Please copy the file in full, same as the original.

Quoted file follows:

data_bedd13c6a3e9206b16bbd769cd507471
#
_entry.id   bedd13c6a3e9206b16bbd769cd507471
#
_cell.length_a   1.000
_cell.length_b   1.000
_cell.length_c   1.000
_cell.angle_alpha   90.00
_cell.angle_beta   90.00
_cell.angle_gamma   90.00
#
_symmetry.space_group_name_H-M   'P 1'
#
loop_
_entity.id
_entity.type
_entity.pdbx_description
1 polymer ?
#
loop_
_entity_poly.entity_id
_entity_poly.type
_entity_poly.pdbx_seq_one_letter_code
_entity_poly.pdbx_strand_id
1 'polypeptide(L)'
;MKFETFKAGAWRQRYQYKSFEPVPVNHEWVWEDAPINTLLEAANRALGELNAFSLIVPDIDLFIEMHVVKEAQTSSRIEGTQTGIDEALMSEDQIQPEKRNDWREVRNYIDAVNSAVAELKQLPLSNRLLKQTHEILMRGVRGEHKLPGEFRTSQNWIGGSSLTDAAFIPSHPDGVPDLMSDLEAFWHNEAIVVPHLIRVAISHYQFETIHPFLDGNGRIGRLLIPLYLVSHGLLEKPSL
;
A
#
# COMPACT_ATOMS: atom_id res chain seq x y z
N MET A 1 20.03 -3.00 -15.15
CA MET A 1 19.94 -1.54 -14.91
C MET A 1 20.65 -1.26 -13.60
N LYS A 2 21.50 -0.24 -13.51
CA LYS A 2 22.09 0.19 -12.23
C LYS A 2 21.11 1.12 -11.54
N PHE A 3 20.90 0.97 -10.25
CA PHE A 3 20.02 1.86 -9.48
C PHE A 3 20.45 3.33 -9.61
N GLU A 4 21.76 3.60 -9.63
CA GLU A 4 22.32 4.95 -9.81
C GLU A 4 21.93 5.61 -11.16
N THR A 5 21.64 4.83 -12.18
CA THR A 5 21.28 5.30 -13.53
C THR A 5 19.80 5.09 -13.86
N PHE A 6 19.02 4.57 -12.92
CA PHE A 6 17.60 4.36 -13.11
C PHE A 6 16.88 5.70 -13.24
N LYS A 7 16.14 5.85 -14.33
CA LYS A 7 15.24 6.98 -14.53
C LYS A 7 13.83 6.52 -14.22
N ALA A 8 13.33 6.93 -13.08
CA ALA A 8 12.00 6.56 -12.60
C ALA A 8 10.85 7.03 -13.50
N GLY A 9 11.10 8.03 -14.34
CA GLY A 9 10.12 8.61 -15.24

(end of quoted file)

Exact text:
data_bedd13c6a3e9206b16bbd769cd507471
#
_entry.id   bedd13c6a3e9206b16bbd769cd507471
#
_cell.length_a   1.000
_cell.length_b   1.000
_cell.length_c   1.000
_cell.angle_alpha   90.00
_cell.angle_beta   90.00
_cell.angle_gamma   90.00
#
_symmetry.space_group_name_H-M   'P 1'
#
loop_
_entity.id
_entity.type
_entity.pdbx_description
1 polymer ?
#
loop_
_entity_poly.entity_id
_entity_poly.type
_entity_poly.pdbx_seq_one_letter_code
_entity_poly.pdbx_strand_id
1 'polypeptide(L)'
;MKFETFKAGAWRQRYQYKSFEPVPVNHEWVWEDAPINTLLEAANRALGELNAFSLIVPDIDLFIEMHVVKEAQTSSRIEGTQTGIDEALMSEDQIQPEKRNDWREVRNYIDAVNSAVAELKQLPLSNRLLKQTHEILMRGVRGEHKLPGEFRTSQNWIGGSSLTDAAFIPSHPDGVPDLMSDLEAFWHNEAIVVPHLIRVAISHYQFETIHPFLDGNGRIGRLLIPLYLVSHGLLEKPSL
;
A
#
# COMPACT_ATOMS: atom_id res chain seq x y z
N MET A 1 20.03 -3.00 -15.15
CA MET A 1 19.94 -1.54 -14.91
C MET A 1 20.65 -1.26 -13.60
N LYS A 2 21.50 -0.24 -13.51
CA LYS A 2 22.09 0.19 -12.23
C LYS A 2 21.11 1.12 -11.54
N PHE A 3 20.90 0.97 -10.25
CA PHE A 3 20.02 1.86 -9.48
C PHE A 3 20.45 3.33 -9.61
N GLU A 4 21.76 3.60 -9.63
CA GLU A 4 22.32 4.95 -9.81
C GLU A 4 21.93 5.61 -11.16
N THR A 5 21.64 4.83 -12.18
CA THR A 5 21.28 5.30 -13.53
C THR A 5 19.80 5.09 -13.86
N PHE A 6 19.02 4.57 -12.92
CA PHE A 6 17.60 4.36 -13.11
C PHE A 6 16.88 5.70 -13.24
N LYS A 7 16.14 5.85 -14.33
CA LYS A 7 15.24 6.98 -14.53
C LYS A 7 13.83 6.52 -14.22
N ALA A 8 13.33 6.93 -13.08
CA ALA A 8 12.00 6.56 -12.60
C ALA A 8 10.85 7.03 -13.50
N GLY A 9 11.10 8.03 -14.34
CA GLY A 9 10.12 8.61 -15.24